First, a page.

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Online game uses Boris Bike and Oyster Card data to turn commute into a race (+ video)

Game seeks to encourage Londoners to explore their city

Commuting in London, whatever your choice of transport, can sometimes make you feel as though you are trapped in a video game. If you’re a cyclist, obstacles such as taxis making sudden u-turns can make any journey to work an adrenaline-fuelled rush. For tube travellers, on the other hand, there’s the race to beat the closing doors. Now, Chromaroma, a new online game backed by the Greater London Authority, promises to take your commute into the virtual world.

Okay, it doesn’t feature graphics of taxis making sudden u-turns into a bike rider’s path, nor does it simulate the day-to-day combat of fighting – in a very discreet, non-contact, polite British way, of course – a fellow passenger for the last vacant seat in the carriage.

What it does do, however, is rather cleverly take data from your Oyster Card or Barclays Cycle Hire Scheme key, and track your movements, allowing you to rack up points through your daily journeys. At the same time, there’s a social networking element, with the game aiming to “connects communities of people who cross paths and routes on a regular basis,” according to the Chromaroma website.

Chromaroma from Mudlark on Vimeo.


The game, which was developed by Mudlark, “encourages people to make new journeys and use public transport in a different way by exploring new areas and potentially using different modes of public transport.

“At its simplest, Chromaroma is about amassing the most points possible. By watching your own travel details you can investigate interesting new ways to travel and exciting new destinations in order to get more points. Grab "multipliers" and bonus points by working with a team, building up connections with fellow passengers and discovering mysteries that are attached to locations on your routes.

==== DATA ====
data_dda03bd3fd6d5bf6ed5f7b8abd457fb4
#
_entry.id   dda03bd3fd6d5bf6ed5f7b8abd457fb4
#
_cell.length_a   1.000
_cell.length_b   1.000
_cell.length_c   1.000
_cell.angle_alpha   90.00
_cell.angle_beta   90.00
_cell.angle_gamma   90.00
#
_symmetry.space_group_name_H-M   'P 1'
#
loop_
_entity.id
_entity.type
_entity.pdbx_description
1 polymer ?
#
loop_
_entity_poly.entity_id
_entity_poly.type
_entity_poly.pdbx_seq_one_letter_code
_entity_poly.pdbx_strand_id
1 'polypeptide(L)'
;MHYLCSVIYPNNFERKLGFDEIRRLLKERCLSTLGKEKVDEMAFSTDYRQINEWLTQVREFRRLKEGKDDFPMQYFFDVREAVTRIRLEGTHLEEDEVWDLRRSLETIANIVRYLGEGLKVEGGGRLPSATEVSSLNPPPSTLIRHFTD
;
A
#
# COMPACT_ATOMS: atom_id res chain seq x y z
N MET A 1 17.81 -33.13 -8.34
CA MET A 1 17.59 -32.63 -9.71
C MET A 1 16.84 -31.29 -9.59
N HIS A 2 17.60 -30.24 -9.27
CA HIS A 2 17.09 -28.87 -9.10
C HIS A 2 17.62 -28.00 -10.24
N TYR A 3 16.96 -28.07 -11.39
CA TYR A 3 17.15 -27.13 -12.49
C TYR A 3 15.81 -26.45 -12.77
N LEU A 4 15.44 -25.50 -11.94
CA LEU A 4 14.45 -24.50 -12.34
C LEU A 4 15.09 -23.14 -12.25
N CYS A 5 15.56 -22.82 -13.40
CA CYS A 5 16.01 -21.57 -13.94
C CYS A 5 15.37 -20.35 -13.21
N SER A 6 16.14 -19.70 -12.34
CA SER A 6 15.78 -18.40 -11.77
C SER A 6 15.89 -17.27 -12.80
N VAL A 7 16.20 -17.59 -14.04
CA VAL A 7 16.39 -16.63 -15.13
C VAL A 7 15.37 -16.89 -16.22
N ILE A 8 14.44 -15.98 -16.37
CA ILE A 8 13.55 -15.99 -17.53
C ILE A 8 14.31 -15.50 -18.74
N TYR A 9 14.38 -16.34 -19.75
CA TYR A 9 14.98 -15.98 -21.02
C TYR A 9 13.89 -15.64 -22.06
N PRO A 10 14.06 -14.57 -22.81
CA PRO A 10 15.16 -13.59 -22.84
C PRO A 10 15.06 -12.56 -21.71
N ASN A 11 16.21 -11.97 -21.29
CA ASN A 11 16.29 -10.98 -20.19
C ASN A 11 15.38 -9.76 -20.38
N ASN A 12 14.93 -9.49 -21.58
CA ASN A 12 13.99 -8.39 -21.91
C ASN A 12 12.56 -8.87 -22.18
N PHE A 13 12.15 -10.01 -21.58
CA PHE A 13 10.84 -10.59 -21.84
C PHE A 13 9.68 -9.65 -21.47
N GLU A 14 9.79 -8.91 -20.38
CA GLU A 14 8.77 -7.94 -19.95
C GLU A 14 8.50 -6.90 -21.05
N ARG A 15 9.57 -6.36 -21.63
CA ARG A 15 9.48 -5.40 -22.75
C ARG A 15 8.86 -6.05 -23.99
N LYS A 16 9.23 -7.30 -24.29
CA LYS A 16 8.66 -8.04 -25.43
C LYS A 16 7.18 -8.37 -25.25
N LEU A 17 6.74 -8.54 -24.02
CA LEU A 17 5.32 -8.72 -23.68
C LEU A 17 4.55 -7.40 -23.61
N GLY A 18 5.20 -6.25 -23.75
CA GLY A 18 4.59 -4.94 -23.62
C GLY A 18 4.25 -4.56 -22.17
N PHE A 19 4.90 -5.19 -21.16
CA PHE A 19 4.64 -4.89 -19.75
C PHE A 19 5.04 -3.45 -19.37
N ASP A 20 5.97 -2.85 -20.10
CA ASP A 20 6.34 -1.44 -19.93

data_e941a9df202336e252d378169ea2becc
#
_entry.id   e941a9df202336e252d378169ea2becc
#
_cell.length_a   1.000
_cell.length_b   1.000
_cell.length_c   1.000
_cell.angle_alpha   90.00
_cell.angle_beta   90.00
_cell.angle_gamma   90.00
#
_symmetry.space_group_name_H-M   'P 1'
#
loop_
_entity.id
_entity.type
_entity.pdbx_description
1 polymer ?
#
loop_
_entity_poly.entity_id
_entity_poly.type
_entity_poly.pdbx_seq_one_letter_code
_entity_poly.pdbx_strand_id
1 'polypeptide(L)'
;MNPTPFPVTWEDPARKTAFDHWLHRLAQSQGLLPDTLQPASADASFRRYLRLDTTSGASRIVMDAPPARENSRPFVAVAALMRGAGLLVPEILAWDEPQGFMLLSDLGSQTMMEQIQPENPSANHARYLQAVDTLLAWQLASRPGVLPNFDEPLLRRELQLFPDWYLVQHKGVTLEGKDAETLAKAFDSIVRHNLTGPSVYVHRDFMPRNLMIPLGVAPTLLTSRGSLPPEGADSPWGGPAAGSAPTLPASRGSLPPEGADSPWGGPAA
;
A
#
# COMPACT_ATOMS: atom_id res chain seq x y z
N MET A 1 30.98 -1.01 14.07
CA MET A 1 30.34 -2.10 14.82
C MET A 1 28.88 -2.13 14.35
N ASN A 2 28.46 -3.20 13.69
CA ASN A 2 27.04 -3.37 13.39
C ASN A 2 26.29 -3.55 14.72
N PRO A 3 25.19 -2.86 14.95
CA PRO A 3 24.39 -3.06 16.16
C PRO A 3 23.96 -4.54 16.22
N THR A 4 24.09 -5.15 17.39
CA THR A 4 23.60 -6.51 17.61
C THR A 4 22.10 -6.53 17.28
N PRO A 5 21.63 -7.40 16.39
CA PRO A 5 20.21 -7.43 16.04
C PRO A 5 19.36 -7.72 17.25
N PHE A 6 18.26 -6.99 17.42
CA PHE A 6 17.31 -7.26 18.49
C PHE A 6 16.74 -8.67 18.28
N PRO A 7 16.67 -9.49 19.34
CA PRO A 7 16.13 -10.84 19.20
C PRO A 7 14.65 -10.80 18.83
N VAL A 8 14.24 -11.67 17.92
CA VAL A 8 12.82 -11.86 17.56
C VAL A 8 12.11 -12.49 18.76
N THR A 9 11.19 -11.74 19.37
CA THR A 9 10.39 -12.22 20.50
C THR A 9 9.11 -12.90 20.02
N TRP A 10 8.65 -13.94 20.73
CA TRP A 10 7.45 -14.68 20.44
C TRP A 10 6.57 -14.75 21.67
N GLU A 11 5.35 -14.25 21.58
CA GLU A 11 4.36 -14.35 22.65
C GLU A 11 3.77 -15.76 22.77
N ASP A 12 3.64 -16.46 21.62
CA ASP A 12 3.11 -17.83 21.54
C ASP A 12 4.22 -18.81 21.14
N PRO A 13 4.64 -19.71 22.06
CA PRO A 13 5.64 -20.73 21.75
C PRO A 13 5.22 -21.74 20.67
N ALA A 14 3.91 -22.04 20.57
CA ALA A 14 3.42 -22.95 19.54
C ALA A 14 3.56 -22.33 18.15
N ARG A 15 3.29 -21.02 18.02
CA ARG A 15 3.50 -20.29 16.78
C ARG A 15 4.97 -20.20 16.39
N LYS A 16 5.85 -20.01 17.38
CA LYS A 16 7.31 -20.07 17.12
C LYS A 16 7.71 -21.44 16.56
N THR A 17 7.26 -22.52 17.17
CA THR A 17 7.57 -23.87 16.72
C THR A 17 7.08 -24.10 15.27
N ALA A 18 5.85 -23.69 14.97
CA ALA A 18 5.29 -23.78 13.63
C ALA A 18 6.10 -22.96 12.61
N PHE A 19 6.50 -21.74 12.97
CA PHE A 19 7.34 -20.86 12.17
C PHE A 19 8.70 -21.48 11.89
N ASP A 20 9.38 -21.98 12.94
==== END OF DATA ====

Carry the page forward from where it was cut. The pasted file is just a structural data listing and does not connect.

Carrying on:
“Beyond competition and conquest, Chromaroma's gameplay opens up the beauty in the city's transport flows and reveals to its most persistent players some of the mysteries of travel, and even the strange characters travelling through the tunnels in the centre of the system, who may hold the secrets to your city.”

Another aspect of the game is that it forces players to rethink their travel patterns and encourages them to switch to more environmentally friendly modes; yes, you can acquire points for a quick tube journey between two stations, but you’d get more if you got off a stop or two early and walked the rest of the way or completed the journey by Boris Bike.

You can find out more about the game, including how to sign up, here.


Simon joined as news editor in 2009 and is now the site’s community editor, acting as a link between the team producing the content and our readers. A law and languages graduate, published translator and former retail analyst, he has reported on issues as diverse as cycling-related court cases, anti-doping investigations, the latest developments in the bike industry and the sport’s biggest races. Now back in London full-time after 15 years living in Oxford and Cambridge, he loves cycling along the Thames but misses having his former riding buddy, Elodie the miniature schnauzer, in the basket in front of him.

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